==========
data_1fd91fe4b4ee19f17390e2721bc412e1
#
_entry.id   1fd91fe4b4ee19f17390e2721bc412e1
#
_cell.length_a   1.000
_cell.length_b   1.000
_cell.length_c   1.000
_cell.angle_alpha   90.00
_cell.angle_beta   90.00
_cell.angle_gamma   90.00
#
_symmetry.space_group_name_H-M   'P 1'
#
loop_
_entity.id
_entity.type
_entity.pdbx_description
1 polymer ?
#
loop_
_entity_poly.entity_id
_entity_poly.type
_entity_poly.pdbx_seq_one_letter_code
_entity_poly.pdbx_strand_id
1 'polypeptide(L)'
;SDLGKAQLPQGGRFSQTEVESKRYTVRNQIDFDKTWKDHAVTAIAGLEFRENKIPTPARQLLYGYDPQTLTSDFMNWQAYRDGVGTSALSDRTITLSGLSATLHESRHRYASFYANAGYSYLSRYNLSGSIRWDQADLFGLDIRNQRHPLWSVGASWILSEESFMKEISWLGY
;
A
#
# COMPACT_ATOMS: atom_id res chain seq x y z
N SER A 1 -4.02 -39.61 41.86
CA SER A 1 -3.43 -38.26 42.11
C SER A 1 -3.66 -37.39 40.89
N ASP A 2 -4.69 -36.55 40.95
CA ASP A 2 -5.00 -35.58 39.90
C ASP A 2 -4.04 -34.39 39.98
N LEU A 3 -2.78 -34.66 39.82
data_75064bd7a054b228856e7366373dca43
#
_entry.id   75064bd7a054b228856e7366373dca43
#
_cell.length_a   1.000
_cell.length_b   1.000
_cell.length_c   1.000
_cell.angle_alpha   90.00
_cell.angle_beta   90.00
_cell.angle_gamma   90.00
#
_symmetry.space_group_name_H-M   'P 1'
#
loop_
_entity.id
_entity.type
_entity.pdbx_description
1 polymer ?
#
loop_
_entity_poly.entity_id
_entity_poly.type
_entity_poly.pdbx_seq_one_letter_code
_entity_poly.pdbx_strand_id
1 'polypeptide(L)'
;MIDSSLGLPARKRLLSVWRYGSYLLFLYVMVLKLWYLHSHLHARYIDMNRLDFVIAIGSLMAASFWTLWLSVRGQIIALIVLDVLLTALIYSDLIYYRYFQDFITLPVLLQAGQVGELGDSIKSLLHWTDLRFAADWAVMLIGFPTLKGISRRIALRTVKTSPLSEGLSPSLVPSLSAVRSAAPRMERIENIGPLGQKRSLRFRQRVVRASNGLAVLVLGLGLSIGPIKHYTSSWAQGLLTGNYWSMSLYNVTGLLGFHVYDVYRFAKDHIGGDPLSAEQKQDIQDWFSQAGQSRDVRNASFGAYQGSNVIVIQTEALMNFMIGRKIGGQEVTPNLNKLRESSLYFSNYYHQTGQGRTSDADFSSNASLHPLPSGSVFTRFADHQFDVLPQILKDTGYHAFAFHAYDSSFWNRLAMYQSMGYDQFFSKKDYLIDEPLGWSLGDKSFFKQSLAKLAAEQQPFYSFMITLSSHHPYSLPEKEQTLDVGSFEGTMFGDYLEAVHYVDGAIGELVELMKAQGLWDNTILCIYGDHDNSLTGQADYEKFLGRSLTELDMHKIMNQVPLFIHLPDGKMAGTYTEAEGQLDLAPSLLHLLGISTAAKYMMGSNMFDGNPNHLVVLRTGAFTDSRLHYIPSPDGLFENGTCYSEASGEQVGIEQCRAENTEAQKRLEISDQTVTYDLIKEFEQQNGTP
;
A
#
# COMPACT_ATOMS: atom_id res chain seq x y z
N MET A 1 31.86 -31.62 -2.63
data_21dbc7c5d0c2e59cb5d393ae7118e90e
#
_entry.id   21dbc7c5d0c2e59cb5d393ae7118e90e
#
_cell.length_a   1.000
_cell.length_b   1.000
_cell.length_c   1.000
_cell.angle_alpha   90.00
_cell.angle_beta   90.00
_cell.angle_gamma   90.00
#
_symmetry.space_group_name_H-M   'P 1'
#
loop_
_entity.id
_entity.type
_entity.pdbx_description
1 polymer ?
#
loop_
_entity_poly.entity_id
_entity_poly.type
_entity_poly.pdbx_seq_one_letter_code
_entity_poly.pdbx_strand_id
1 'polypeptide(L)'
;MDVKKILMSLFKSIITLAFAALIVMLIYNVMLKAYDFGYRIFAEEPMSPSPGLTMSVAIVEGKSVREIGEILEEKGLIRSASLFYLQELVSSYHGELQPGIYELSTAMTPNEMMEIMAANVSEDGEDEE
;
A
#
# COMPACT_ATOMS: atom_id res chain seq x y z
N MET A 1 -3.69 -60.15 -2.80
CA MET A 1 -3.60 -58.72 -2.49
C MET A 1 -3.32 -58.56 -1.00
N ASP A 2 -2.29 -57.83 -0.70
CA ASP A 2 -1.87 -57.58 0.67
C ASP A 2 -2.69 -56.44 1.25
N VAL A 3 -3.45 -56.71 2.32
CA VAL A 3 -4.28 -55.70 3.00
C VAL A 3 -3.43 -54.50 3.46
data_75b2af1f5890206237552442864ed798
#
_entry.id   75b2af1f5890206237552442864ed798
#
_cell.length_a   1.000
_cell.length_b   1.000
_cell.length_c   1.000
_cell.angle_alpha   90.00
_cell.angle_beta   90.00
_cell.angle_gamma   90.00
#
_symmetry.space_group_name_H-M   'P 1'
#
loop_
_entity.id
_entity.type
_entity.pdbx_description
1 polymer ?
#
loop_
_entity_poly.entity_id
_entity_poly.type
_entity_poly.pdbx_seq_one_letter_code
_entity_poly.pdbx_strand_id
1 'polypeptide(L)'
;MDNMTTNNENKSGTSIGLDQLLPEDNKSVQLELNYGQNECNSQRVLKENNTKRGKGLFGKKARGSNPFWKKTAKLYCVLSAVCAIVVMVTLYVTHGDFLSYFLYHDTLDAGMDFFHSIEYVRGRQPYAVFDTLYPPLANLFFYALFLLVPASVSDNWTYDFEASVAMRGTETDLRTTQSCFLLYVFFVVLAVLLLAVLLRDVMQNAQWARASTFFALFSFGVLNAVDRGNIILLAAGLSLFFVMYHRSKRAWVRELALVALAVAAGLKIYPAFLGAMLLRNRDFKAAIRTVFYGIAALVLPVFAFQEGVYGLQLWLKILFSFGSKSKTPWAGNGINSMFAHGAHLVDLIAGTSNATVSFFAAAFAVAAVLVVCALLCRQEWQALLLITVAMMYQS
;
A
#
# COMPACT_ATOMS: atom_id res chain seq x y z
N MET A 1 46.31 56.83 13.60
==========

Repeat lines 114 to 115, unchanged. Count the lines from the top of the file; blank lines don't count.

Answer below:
_cell.length_c   1.000
_cell.angle_alpha   90.00